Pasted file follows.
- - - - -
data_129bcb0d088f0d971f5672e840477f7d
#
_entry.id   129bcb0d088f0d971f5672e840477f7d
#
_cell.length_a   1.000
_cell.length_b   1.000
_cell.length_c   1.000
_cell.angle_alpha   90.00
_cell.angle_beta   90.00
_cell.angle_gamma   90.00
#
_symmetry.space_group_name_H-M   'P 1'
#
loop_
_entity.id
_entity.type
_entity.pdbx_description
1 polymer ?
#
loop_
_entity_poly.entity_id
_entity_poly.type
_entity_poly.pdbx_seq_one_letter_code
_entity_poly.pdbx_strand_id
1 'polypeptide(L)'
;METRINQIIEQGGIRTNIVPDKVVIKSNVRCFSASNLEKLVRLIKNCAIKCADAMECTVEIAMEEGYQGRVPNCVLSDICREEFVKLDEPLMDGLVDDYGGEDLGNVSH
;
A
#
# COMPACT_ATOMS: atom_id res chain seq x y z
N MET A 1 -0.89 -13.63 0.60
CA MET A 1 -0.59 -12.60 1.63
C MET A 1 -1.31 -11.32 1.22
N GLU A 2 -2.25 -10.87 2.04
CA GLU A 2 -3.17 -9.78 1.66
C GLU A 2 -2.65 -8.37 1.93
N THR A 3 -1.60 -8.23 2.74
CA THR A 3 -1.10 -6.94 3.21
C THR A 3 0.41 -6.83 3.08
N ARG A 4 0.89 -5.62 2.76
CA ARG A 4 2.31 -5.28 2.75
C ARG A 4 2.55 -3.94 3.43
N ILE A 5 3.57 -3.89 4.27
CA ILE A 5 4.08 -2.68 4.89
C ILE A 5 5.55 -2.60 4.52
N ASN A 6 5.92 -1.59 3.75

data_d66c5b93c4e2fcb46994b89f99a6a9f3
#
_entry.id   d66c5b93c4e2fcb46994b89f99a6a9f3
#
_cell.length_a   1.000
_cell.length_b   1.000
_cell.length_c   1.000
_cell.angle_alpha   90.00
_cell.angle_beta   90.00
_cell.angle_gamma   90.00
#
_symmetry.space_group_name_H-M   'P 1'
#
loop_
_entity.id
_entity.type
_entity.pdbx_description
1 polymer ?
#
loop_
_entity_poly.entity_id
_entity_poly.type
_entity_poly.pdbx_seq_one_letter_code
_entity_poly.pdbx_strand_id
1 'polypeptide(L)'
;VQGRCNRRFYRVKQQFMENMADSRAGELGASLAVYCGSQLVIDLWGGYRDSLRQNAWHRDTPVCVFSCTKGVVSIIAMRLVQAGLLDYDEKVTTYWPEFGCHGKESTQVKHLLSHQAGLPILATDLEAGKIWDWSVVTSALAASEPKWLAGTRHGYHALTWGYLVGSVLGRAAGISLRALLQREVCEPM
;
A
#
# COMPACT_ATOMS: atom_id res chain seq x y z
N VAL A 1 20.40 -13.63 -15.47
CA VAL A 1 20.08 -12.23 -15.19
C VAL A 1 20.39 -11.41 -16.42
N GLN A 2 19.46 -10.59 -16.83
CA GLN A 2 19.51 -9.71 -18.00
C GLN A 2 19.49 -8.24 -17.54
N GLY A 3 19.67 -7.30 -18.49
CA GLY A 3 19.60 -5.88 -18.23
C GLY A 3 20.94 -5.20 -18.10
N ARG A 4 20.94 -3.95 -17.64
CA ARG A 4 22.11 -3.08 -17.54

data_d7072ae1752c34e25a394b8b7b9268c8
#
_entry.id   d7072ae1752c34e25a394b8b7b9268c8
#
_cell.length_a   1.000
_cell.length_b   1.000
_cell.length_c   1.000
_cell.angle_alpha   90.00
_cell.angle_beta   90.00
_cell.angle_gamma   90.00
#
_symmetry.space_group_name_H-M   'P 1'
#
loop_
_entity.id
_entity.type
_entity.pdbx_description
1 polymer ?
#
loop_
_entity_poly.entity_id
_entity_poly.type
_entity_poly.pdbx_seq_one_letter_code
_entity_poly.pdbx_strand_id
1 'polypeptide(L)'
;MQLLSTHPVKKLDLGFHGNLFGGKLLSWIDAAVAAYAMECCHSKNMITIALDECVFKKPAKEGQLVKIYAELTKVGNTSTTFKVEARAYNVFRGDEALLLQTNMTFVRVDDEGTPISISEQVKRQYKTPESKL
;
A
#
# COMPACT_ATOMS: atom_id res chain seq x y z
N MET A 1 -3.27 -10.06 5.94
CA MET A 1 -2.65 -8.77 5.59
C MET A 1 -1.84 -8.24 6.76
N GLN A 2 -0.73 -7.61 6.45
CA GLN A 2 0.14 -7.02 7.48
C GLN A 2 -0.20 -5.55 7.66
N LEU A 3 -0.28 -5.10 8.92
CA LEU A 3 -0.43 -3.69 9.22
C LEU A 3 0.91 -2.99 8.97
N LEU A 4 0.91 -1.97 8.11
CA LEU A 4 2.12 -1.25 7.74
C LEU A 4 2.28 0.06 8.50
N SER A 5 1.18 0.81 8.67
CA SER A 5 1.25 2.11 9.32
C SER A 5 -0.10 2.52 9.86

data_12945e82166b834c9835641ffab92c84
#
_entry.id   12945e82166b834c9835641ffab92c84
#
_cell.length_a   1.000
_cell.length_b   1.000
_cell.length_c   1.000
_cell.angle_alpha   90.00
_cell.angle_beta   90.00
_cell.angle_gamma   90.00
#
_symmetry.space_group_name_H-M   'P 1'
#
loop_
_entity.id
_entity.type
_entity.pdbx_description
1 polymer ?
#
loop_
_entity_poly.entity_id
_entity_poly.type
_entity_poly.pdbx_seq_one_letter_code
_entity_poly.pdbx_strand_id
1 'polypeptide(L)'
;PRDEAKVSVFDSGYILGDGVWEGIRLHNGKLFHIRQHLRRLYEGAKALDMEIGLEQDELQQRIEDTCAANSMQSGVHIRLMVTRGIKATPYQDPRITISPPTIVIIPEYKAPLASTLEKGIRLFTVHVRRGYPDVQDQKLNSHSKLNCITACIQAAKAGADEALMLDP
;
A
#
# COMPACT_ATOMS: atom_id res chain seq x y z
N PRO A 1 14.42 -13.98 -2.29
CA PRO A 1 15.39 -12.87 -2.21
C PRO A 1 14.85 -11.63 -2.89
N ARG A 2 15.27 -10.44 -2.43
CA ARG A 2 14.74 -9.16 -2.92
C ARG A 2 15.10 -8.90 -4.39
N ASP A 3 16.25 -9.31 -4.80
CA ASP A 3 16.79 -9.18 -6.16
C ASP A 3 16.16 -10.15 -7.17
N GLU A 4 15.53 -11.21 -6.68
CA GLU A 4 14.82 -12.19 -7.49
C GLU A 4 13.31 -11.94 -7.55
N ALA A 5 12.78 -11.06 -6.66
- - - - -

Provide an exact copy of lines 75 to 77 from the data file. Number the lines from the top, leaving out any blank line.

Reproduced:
#
# COMPACT_ATOMS: atom_id res chain seq x y z
N VAL A 1 20.40 -13.63 -15.47